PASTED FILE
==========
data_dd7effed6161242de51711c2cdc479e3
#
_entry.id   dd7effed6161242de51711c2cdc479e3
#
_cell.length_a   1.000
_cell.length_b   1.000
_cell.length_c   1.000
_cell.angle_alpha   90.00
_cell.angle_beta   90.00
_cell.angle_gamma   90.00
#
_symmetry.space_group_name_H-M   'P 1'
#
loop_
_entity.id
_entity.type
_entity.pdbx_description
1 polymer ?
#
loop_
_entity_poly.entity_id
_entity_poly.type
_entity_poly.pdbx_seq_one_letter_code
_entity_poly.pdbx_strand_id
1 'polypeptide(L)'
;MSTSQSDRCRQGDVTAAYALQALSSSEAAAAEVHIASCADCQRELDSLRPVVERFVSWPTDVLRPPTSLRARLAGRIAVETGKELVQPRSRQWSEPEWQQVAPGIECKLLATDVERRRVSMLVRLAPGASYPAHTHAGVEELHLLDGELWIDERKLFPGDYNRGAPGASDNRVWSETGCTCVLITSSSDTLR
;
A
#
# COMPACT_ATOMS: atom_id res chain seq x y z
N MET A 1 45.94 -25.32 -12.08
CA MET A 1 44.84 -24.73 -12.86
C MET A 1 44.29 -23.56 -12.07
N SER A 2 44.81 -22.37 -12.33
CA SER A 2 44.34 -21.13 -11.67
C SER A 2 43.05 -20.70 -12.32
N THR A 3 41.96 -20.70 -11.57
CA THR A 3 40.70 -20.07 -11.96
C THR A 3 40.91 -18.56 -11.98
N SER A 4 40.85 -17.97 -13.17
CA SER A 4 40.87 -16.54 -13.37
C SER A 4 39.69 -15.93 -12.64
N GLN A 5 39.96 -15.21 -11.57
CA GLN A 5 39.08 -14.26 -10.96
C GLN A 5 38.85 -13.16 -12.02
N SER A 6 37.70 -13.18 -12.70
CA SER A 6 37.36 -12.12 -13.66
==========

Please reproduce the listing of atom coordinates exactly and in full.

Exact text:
data_dd7effed6161242de51711c2cdc479e3
#
_entry.id   dd7effed6161242de51711c2cdc479e3
#
_cell.length_a   1.000
_cell.length_b   1.000
_cell.length_c   1.000
_cell.angle_alpha   90.00
_cell.angle_beta   90.00
_cell.angle_gamma   90.00
#
_symmetry.space_group_name_H-M   'P 1'
#
loop_
_entity.id
_entity.type
_entity.pdbx_description
1 polymer ?
#
loop_
_entity_poly.entity_id
_entity_poly.type
_entity_poly.pdbx_seq_one_letter_code
_entity_poly.pdbx_strand_id
1 'polypeptide(L)'
;MSTSQSDRCRQGDVTAAYALQALSSSEAAAAEVHIASCADCQRELDSLRPVVERFVSWPTDVLRPPTSLRARLAGRIAVETGKELVQPRSRQWSEPEWQQVAPGIECKLLATDVERRRVSMLVRLAPGASYPAHTHAGVEELHLLDGELWIDERKLFPGDYNRGAPGASDNRVWSETGCTCVLITSSSDTLR
;
A
#
# COMPACT_ATOMS: atom_id res chain seq x y z
N MET A 1 45.94 -25.32 -12.08
CA MET A 1 44.84 -24.73 -12.86
C MET A 1 44.29 -23.56 -12.07
N SER A 2 44.81 -22.37 -12.33
CA SER A 2 44.34 -21.13 -11.67
C SER A 2 43.05 -20.70 -12.32
N THR A 3 41.96 -20.70 -11.57
CA THR A 3 40.70 -20.07 -11.96
C THR A 3 40.91 -18.56 -11.98
N SER A 4 40.85 -17.97 -13.17
CA SER A 4 40.87 -16.54 -13.37
C SER A 4 39.69 -15.93 -12.64
N GLN A 5 39.96 -15.21 -11.57
CA GLN A 5 39.08 -14.26 -10.96
C GLN A 5 38.85 -13.16 -12.02
N SER A 6 37.70 -13.18 -12.70
CA SER A 6 37.36 -12.12 -13.66